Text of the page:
We love a rough-around-the-edges hero just as much as the next blogger, so we’re pretty pleased to introduce Mimi Jean Pamfiloff‘s newest bad boy: the Demigod Andrus. Andrus is definitly an alpha, with a penchant for dropping f bombs. So please consider yourself warned as you check out this excerpt from Mimi’s brand new series, Immortal Matchmakers, Inc. — out next week! Ready? Let’s do this! (Sorry, Mom.)
“Godsdammit. I’m going to need a snack.” Zac, God of Temptation and the most awesome motherfucking badass deity on the planet, took his Bionic Man lunchbox from his black leather backpack, placed it on his desk, and went for his bologna sandwich.
“Fuck. Me. This can’t be happening,” he whispered and tore off a big bite while staring at the computer screen. One hundred and fifty? They hadn’t even been open for a day.
His computer made that strange little swoosh sound, indicating more of this “email” crap was flowing into his “inbox.”
He took another bite and nearly choked. “What the bloody hell?” Now two hundred and eighty immortals had filled out the online request form.
He looked over his shoulder, across the empty space of the twentieth floor, which they’d rented in downtown L.A. The big corner office remained empty.
It was well past noon, yet his crazy fucking redheaded mess of a sister Cimil, The Goddess of the Underworld, was nowhere to be found on their official first day of business. Of course, she’d insisted on getting the only office because she was “critical to mankind’s survival.”
What a bunch of deity-crap. As far as he was concerned, they were both equally valuable to humanity and both in this mess for two reasons: One, she was bat-shit crazy. And two, he’d trusted her. Having to open this matchmaking agency for immortals was all her goddamned fault.
That’s right. My only crime was falling in love with my brother’s woman. Yeah, so maybe he’d crossed a few lines, using his powers to try (and fail) to break them up. But banishment by the other gods to this hellhole of traffic, smog, and heat they called “Los Angeles”? Then having to come to this enormous, soul-sucking coffin of glass and steel—called an “office building”—every day to work like some lowly mortal slave to assist the unlaid immortal masses?
No fucking gracias, amigos.
His eyes darted around the empty space, taking note of its tragically undignified decorum of white walls, gray carpet, and artificial lighting. Maybe I can spruce up the place with some paintings of naked women and chocolate—tempting shit like that.
He shoved the rest of his sandwich into his mouth, dusted off his hands on his black leather pants, and went back to his computer, toggling through the profiles. Vampire, vampire, demigod, my brother, my other brother, Uchben, immortal warrior…unicorn?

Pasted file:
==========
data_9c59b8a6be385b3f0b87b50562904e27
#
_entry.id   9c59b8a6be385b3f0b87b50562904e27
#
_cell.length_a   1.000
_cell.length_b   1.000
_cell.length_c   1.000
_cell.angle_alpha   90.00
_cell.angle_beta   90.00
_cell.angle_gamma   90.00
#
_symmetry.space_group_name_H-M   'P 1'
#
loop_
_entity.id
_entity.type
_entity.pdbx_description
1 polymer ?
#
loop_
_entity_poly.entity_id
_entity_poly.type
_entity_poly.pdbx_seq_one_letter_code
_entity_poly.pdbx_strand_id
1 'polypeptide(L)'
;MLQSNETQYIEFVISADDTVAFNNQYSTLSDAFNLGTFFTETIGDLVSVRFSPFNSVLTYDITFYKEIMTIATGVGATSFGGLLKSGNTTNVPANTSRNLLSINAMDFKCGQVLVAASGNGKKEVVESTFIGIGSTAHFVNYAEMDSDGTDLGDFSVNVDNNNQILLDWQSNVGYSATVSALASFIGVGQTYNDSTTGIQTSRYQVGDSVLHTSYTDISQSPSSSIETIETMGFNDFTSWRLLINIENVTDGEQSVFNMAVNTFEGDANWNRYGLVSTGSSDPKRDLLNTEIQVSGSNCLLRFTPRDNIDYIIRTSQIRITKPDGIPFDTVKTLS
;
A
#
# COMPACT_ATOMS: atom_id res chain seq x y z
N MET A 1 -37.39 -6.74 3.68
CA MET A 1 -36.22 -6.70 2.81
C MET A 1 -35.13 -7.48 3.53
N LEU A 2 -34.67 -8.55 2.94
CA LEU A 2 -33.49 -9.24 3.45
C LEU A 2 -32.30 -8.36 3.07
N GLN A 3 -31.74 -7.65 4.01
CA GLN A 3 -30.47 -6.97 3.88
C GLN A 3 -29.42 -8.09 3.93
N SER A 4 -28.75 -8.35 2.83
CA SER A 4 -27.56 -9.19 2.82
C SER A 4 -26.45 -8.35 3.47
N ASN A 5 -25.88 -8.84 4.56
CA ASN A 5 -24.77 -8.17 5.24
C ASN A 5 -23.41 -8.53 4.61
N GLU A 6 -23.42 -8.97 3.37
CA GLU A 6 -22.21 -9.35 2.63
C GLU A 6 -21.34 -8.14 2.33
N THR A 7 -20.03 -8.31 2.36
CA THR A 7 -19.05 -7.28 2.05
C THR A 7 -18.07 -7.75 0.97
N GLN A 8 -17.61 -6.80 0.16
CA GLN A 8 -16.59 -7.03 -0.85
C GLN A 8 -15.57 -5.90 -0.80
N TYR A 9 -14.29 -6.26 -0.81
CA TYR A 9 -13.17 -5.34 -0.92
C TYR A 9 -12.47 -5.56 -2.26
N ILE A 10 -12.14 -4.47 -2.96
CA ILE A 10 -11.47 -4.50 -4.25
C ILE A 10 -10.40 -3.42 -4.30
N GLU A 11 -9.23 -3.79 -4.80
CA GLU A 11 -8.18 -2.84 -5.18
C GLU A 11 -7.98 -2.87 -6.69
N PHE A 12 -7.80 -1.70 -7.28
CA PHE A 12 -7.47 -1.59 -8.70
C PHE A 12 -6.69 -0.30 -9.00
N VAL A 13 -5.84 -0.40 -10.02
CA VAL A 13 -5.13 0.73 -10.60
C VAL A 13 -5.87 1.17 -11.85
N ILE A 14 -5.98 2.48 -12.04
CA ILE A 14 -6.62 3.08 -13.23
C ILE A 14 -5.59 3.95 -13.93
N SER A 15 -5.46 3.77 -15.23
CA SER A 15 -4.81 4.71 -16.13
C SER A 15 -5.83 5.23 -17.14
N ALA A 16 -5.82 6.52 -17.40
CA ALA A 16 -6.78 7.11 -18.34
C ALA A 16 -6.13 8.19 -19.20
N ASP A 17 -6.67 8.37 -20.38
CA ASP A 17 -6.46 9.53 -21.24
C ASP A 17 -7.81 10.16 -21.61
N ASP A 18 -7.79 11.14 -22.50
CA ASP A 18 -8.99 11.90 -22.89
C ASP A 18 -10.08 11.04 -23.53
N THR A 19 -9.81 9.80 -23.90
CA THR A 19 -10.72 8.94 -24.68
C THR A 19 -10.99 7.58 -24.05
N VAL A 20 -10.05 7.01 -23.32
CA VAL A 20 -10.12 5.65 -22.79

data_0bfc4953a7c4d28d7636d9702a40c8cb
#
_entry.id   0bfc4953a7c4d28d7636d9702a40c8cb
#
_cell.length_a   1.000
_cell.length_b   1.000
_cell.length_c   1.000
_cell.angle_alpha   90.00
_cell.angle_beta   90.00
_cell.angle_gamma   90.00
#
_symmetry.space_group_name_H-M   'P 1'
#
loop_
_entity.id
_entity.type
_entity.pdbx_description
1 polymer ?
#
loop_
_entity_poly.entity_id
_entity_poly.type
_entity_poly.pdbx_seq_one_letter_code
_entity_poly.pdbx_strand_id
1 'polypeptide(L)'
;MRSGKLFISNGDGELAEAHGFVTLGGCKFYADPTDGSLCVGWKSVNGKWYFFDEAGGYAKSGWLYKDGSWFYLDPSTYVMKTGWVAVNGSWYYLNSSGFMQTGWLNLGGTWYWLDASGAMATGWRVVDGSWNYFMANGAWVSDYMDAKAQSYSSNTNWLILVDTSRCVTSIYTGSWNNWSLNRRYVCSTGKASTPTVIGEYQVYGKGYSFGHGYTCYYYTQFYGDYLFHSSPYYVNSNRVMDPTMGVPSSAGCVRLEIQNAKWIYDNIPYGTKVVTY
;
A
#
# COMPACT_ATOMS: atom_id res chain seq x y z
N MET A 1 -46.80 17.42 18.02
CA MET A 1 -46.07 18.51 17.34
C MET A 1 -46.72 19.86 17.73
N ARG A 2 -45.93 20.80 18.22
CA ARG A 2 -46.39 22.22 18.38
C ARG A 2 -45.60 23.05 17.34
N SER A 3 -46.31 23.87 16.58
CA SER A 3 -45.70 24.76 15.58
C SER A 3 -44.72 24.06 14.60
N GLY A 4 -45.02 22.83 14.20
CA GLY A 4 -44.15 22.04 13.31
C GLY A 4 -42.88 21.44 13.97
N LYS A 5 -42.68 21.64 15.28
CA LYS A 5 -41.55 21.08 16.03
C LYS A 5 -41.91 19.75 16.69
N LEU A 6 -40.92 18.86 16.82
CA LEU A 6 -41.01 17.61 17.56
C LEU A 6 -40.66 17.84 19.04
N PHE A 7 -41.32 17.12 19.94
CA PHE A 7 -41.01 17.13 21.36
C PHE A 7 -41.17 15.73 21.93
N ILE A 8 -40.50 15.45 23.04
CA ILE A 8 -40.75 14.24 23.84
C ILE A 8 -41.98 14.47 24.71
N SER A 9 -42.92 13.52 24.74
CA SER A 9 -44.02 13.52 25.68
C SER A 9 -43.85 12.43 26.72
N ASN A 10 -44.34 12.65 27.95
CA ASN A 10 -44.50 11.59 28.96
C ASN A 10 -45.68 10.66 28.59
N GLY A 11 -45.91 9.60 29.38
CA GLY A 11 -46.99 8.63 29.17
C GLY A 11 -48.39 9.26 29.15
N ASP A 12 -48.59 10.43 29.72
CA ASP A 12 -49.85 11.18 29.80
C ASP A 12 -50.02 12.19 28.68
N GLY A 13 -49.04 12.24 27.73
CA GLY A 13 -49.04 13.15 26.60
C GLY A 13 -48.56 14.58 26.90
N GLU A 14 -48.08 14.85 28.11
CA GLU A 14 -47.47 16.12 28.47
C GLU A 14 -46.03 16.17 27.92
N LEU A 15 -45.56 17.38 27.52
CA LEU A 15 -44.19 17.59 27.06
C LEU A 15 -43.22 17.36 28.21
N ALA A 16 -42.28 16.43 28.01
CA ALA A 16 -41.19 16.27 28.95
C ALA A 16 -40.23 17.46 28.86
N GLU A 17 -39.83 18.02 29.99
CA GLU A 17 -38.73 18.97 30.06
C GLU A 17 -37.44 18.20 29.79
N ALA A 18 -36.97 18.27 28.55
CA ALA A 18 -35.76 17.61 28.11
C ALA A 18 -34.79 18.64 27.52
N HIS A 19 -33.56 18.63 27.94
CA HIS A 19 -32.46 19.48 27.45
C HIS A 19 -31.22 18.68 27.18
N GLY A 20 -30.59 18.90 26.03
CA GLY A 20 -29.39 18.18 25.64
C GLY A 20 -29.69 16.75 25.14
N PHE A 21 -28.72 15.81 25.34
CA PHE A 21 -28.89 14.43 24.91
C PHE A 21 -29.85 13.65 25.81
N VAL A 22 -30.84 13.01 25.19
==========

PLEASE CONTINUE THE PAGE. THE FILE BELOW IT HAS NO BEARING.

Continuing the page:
“Hi. Are you Zac?” said a sweet, feminine voice.
He looked up and found a short woman with a long blonde ponytail and big blue eyes, standing in the doorway, looking very nervous. Her petite body, though covered in a horribly unrevealing dress with disgusting flowers all over it, was cute and curvy.
She batted her big blues in question.
He held up his index finger and swallowed down the lump of food. “Yeah, I’m Zac. Who the hell are you?” She appeared human, but this was a matchmaking agency for immortals only.
With an eager, friendly smile she approached, holding out her hand. “I’m Tula Jones. So nice to meet you.”
He stood from his chair and watched her gaze follow his face up, up, up.
Her mouth fell open. “She wasn’t lying; you really are big.”
Of course. He was a deity—one of fourteen, over seventy thousand years old, and seven feet of masculine perfection right down to his godsdamned dingle berries. Not that he had any, because he was far too perfect for that shit.
Zac crossed his powerful arms over his magnificent chest. “Yes, I am big. In many, many ways.” He cocked a suggestive brow, wondering how many seconds it would take her to reach out and touch him. The ladies always wanted a little feel. “So which lucky lady sent you?” It wasn’t uncommon for the women to talk after an exquisite night with him. A god. A badass god. With a huge cock. And he’d been plowing a whole hell of a lot of mortal fields these past few weeks. Hell, what else was there to do? Cry over his broken, banished, badass heart? No fucking way.
“Uh, well,” she said meekly, “your sister Cimil told me about you. Said I shouldn’t be afraid or let you push me around.”
Cimil sent me a woman to fuck? This Tula was a bit small for his taste, around five feet or so, but she looked like she might know her way around a cock. Maybe this day was looking up.
“She hired me to be your assistant,” Tula added, her nervous eyes continuing to scale up and down his body.